Mr Sunak told broadcasters during a visit to Southampton: ‘Of course people have the right to protest freely but peacefully, but it is also right that people have the ability to go about their day-to-day lives without facing serious disruption.
‘What the Government has done is give the police the powers that they need to tackle instances of serious disruption to people’s lives.
‘I think that is the right thing to do and the police will make decisions on when they use those powers.’
Militant protesters planned to throw paint at the coronation procession, Sir Mark said today
Concerns were raised at the highest level of Government in April that the stunt could lead to serious injuries or even deaths if spooked horses bolt into the crowds lining the route
Mayor of London Sadiq Khan has asked for further information about why the Republic supporters were arrested, as well as volunteers for charity Night Star which hands out rape alarms.
Former Greater Manchester Police chief Sir Peter Fahy said the Public Order Act used to detain the protesters was ‘very poorly defined and far too broad’.
Senior Tory MP David Davis called the legislation ‘too crude’ and urged the Commons Home Affairs Committee to investigate.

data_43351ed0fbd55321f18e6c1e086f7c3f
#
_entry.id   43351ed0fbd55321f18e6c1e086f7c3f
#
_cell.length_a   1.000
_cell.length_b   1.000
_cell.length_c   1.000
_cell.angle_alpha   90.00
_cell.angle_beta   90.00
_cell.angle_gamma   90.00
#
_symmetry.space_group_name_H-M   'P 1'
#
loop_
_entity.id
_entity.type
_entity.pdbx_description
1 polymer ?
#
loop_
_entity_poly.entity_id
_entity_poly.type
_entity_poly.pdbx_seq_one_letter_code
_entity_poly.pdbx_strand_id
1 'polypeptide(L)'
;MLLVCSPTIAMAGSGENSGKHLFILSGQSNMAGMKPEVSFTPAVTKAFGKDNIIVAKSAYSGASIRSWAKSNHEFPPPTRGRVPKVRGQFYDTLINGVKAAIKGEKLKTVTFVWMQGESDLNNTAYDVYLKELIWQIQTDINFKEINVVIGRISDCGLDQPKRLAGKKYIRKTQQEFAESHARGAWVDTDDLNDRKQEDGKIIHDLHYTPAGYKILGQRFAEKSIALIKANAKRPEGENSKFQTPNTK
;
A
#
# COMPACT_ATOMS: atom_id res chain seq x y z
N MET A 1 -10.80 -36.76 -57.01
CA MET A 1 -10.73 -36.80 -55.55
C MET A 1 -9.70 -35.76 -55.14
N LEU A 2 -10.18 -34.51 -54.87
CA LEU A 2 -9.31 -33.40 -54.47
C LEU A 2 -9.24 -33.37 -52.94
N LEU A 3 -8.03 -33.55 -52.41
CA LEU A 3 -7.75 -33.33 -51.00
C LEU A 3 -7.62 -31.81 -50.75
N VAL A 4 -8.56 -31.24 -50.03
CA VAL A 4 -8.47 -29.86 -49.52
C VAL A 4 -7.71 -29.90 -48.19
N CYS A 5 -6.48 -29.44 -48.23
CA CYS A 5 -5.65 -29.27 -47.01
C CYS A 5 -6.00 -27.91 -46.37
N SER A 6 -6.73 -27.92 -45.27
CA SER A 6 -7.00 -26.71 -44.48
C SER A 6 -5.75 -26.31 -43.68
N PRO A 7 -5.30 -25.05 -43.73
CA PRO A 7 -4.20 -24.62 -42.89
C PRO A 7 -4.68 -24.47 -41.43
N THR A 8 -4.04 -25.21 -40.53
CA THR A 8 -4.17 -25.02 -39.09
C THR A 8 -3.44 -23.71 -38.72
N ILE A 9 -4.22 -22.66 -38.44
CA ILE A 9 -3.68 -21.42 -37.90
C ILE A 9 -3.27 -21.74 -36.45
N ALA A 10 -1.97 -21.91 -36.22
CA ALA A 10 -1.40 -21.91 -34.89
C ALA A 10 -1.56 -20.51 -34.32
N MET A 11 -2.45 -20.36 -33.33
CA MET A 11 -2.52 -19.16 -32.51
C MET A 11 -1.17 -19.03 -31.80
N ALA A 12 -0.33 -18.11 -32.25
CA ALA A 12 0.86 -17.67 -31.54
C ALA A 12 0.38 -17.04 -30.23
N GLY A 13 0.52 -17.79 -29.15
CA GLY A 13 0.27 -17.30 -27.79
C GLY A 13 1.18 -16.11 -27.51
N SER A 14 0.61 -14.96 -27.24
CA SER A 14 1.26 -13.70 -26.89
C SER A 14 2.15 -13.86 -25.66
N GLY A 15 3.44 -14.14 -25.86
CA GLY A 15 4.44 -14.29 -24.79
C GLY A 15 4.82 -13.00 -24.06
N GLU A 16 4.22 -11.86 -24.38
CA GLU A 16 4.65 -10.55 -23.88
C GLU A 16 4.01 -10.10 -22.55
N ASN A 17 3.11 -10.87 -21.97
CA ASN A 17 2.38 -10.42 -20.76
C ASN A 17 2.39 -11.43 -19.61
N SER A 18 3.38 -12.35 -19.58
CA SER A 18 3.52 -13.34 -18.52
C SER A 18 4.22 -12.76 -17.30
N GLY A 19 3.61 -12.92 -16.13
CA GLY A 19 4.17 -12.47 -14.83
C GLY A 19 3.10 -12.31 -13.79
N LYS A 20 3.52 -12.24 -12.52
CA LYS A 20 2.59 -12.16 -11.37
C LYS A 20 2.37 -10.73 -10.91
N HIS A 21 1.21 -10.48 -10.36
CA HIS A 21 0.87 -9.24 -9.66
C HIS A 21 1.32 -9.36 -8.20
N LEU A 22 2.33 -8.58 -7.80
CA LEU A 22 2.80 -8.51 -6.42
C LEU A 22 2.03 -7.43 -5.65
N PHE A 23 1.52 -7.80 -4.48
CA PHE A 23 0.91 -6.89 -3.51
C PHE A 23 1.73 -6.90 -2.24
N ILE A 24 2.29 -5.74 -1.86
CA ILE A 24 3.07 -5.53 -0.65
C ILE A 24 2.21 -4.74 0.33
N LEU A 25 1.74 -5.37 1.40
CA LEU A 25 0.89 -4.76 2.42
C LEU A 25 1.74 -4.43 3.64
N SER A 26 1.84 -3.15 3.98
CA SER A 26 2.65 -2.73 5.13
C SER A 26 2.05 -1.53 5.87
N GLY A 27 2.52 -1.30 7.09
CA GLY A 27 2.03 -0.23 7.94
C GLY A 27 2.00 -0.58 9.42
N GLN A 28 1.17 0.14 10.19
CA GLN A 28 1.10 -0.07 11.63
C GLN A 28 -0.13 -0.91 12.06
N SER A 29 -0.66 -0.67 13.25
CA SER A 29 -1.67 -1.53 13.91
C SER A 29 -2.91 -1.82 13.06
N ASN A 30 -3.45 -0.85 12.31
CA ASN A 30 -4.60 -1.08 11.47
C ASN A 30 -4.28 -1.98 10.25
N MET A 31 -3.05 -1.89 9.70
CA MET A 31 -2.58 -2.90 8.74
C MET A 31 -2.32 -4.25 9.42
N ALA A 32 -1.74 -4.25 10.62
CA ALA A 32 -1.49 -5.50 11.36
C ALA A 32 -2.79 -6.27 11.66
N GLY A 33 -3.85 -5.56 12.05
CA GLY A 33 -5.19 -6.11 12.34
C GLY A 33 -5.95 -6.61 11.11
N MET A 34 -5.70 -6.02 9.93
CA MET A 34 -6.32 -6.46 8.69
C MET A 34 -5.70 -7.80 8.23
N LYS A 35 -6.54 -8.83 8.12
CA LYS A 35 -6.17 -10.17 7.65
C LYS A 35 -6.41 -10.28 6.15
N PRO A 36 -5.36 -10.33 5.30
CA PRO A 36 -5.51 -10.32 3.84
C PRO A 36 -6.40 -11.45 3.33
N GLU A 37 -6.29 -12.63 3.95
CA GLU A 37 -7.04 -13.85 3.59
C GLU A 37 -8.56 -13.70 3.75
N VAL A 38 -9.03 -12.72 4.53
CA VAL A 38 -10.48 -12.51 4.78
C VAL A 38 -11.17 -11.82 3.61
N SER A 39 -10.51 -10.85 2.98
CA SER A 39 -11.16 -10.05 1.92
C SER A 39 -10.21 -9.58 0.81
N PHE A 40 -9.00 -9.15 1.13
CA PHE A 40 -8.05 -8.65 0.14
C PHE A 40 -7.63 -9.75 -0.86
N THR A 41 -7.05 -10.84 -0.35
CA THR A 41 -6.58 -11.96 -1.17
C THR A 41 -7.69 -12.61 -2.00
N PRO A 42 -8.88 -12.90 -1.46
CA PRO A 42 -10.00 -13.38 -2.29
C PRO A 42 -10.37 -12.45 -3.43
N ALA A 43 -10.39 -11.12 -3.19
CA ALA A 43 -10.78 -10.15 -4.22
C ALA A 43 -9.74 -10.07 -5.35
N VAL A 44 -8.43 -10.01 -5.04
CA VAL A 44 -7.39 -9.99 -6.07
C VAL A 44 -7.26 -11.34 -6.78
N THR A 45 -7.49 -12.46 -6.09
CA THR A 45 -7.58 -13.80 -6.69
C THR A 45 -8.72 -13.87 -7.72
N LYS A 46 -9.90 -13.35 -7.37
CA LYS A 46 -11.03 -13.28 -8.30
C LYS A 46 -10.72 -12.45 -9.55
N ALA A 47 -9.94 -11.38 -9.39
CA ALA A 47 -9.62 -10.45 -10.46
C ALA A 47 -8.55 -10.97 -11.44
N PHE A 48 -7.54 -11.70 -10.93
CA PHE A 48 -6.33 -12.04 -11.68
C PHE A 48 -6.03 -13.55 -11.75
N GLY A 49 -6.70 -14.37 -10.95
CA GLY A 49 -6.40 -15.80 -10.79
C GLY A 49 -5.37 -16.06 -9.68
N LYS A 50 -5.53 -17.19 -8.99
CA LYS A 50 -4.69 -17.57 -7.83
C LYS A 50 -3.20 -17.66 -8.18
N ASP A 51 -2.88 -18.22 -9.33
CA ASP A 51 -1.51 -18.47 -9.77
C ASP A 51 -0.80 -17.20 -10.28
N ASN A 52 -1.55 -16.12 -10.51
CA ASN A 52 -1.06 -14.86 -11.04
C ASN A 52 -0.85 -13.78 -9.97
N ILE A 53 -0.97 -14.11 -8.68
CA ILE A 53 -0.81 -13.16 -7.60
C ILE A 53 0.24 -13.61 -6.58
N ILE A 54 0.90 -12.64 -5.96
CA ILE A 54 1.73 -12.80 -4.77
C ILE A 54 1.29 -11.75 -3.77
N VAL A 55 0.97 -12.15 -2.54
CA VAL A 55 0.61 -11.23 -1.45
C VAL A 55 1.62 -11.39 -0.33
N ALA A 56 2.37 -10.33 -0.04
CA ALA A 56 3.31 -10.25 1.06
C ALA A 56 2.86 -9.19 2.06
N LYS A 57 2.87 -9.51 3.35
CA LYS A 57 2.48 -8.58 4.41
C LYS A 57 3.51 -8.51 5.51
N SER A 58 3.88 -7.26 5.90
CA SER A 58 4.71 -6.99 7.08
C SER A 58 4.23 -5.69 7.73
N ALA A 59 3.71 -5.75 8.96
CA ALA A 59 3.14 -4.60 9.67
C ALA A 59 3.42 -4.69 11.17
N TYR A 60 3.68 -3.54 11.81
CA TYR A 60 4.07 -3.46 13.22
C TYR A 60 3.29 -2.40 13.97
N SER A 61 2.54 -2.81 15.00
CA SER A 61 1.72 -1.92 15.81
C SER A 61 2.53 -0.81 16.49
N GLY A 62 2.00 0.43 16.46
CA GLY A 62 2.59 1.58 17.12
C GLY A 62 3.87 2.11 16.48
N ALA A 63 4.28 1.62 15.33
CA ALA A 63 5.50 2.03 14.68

Sir Peter told BBC Radio 4’s Today programme: ‘We see the consequences of that particularly for the poor police officers who have got to try and make sense of the legislation that was passed only a few days ago.
‘This could affect all sorts of different protests in your local community, when you’re unhappy about HS2 or a housing development or whatever, this legislation could be used against you, and the police would be under pressure.’
Mr Davis, a former Brexit secretary, said the arrests show the legislation is ‘too crude, too poorly defined’.
‘The police and the Home Office have to get straight exactly how they protect our democratic rights at the same time as protecting the day for thousands of people,’ he told Today.
‘The whole law is defined really very broadly. It’s also true for the stop-and-search powers as well. There are a whole series of elements of law which are just too broadly defined.’
Downing Street was clear that it thinks the new powers are ‘appropriate’ and ‘in line with what the public want’.
‘It wouldn’t be right to judge a whole piece of legislation based on one example,’ the Prime Minister’s official spokesman said.
He said that the Home Office had ‘business as usual’ conversations with the Met ahead of the policing operation, after Republic demanded to know whether officers were acting at the behest of politicians.
Home Secretary Suella Braverman attended a number of meetings with the Metropolitan Police ahead of the coronation.
A Whitehall source characterised them as routine updates on the force’s expectations and preparations for the operation, stressing the police remain operationally independent.